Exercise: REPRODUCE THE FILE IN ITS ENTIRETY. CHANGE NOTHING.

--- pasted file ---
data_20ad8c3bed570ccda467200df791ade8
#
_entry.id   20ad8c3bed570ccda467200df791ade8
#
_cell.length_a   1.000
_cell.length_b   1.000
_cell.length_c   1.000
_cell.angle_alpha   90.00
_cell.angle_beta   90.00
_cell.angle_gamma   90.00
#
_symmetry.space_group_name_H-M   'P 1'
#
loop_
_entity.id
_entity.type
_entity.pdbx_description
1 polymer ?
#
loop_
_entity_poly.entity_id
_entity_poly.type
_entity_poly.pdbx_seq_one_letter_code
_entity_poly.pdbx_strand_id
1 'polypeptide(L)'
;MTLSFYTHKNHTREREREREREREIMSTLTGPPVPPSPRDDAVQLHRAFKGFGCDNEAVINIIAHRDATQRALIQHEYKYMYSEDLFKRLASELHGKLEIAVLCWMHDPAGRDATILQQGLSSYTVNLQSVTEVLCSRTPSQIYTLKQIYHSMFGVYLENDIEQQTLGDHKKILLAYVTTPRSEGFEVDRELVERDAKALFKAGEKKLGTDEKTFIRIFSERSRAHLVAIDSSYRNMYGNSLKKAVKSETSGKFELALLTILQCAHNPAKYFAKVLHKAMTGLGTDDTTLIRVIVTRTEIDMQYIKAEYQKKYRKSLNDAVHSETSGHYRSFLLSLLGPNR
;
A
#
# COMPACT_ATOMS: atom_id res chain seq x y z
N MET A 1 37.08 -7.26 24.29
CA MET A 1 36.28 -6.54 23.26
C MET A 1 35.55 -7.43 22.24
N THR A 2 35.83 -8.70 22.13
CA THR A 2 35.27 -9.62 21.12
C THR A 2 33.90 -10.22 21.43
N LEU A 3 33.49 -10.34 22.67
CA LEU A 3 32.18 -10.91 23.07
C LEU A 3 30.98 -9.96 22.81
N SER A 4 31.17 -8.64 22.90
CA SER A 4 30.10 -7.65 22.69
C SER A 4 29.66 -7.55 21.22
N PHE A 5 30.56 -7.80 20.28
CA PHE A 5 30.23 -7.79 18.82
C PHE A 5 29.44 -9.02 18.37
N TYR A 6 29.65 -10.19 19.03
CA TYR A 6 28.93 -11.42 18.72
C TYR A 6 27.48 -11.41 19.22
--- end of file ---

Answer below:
data_20ad8c3bed570ccda467200df791ade8
#
_entry.id   20ad8c3bed570ccda467200df791ade8
#
_cell.length_a   1.000
_cell.length_b   1.000
_cell.length_c   1.000
_cell.angle_alpha   90.00
_cell.angle_beta   90.00
_cell.angle_gamma   90.00
#
_symmetry.space_group_name_H-M   'P 1'
#
loop_
_entity.id
_entity.type
_entity.pdbx_description
1 polymer ?
#
loop_
_entity_poly.entity_id
_entity_poly.type
_entity_poly.pdbx_seq_one_letter_code
_entity_poly.pdbx_strand_id
1 'polypeptide(L)'
;MTLSFYTHKNHTREREREREREREIMSTLTGPPVPPSPRDDAVQLHRAFKGFGCDNEAVINIIAHRDATQRALIQHEYKYMYSEDLFKRLASELHGKLEIAVLCWMHDPAGRDATILQQGLSSYTVNLQSVTEVLCSRTPSQIYTLKQIYHSMFGVYLENDIEQQTLGDHKKILLAYVTTPRSEGFEVDRELVERDAKALFKAGEKKLGTDEKTFIRIFSERSRAHLVAIDSSYRNMYGNSLKKAVKSETSGKFELALLTILQCAHNPAKYFAKVLHKAMTGLGTDDTTLIRVIVTRTEIDMQYIKAEYQKKYRKSLNDAVHSETSGHYRSFLLSLLGPNR
;
A
#
# COMPACT_ATOMS: atom_id res chain seq x y z
N MET A 1 37.08 -7.26 24.29
CA MET A 1 36.28 -6.54 23.26
C MET A 1 35.55 -7.43 22.24
N THR A 2 35.83 -8.70 22.13
CA THR A 2 35.27 -9.62 21.12
C THR A 2 33.90 -10.22 21.43
N LEU A 3 33.49 -10.34 22.67
CA LEU A 3 32.18 -10.91 23.07
C LEU A 3 30.98 -9.96 22.81
N SER A 4 31.17 -8.64 22.90
CA SER A 4 30.10 -7.65 22.69
C SER A 4 29.66 -7.55 21.22
N PHE A 5 30.56 -7.80 20.28
CA PHE A 5 30.23 -7.79 18.82
C PHE A 5 29.44 -9.02 18.37
N TYR A 6 29.65 -10.19 19.03
CA TYR A 6 28.93 -11.42 18.72
C TYR A 6 27.48 -11.41 19.22